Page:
The hydrogen atom is the only atom for which exact solutions of the Schrödinger equation exist. For any atom that contains two or more electrons, no solution has yet been discovered (so no solution for the helium atom exists!) and we need to introduce approximation schemes.
Let us consider the helium atom. The nucleus has a charge of , and if we place the nucleus at the origin, there will be an electron at a position with spin and an electron at position and spin . As usual, we consider the nucleus to be fixed. The classical energy is then
This means that the wave function depends on the full set of 6 coordinates or if spherical coordinates are used, and 2 spin coordinates , , and that this dependence is not simple! In fact, as the number of electrons increases, the number of variables on which depends increases as well. For an atom with electrons, the wave function depends on coordinates! Thus, it is clear that the wave function for a many-electron atom is a very unwieldy object!
As a side bar, we note that the 1998 Nobel prize in chemistry was awarded to Walter Kohn for the development of an extremely elegant theory of electronic structure known as density functional theory. In this theory, it is shown that the wave function , which depends on coordinates, can be replaced by a much simpler object called the electron density denoted . This object depends on only three variables for a system of any number of electrons. In density functional theory, it is shown that any physical quantity can be computed from this electron density .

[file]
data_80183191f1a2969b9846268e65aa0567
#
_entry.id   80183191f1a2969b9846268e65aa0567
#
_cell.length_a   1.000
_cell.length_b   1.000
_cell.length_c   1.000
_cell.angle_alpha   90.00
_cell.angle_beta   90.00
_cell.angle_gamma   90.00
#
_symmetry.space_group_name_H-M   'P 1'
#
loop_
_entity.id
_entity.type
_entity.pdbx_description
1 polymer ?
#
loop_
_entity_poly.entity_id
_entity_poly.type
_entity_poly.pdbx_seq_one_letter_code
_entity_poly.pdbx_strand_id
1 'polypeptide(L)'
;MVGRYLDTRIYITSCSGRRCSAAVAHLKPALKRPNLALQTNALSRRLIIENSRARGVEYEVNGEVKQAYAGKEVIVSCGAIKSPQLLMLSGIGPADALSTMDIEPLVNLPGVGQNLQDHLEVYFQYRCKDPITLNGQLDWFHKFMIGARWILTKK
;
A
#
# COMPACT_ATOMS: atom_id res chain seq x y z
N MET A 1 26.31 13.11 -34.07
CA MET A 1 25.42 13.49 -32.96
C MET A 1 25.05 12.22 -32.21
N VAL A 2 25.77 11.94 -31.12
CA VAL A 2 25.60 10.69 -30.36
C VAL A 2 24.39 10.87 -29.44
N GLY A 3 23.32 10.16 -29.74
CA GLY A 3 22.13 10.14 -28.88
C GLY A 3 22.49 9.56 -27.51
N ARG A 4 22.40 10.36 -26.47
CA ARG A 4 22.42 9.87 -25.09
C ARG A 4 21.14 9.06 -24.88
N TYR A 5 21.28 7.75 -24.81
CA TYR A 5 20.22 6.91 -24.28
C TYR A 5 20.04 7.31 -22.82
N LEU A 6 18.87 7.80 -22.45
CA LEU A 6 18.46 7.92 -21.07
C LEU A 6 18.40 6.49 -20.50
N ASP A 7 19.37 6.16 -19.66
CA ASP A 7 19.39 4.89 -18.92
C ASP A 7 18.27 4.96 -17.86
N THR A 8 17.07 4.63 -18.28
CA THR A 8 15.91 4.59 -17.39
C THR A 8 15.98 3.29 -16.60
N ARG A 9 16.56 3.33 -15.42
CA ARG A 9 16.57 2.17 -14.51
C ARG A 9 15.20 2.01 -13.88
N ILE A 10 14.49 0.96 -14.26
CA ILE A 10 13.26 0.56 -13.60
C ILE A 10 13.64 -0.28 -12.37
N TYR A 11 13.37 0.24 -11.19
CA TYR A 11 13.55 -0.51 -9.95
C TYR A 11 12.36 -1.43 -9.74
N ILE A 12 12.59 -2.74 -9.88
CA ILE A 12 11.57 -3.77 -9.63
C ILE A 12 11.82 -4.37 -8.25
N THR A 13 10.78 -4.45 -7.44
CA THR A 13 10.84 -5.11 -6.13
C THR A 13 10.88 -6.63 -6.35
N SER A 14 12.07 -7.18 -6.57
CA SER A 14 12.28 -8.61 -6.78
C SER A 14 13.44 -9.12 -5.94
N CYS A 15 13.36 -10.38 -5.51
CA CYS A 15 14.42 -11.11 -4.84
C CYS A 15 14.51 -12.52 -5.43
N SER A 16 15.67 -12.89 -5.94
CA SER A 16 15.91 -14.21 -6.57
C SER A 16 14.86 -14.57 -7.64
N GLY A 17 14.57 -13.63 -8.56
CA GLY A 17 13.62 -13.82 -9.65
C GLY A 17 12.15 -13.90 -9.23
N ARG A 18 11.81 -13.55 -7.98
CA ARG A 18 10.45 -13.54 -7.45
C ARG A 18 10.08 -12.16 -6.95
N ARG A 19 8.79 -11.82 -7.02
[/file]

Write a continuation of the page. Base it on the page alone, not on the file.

Consider now an imaginary form of helium in which the two electrons do not interact. For this simplfied case, the energy is simply
Given this wave function, the energy would just be the sum of
the energies of two electrons interacting with a nucleus of charge .
We would need two quantum numbers and for this, and from our
study of hydrogen-like atoms, the energy would be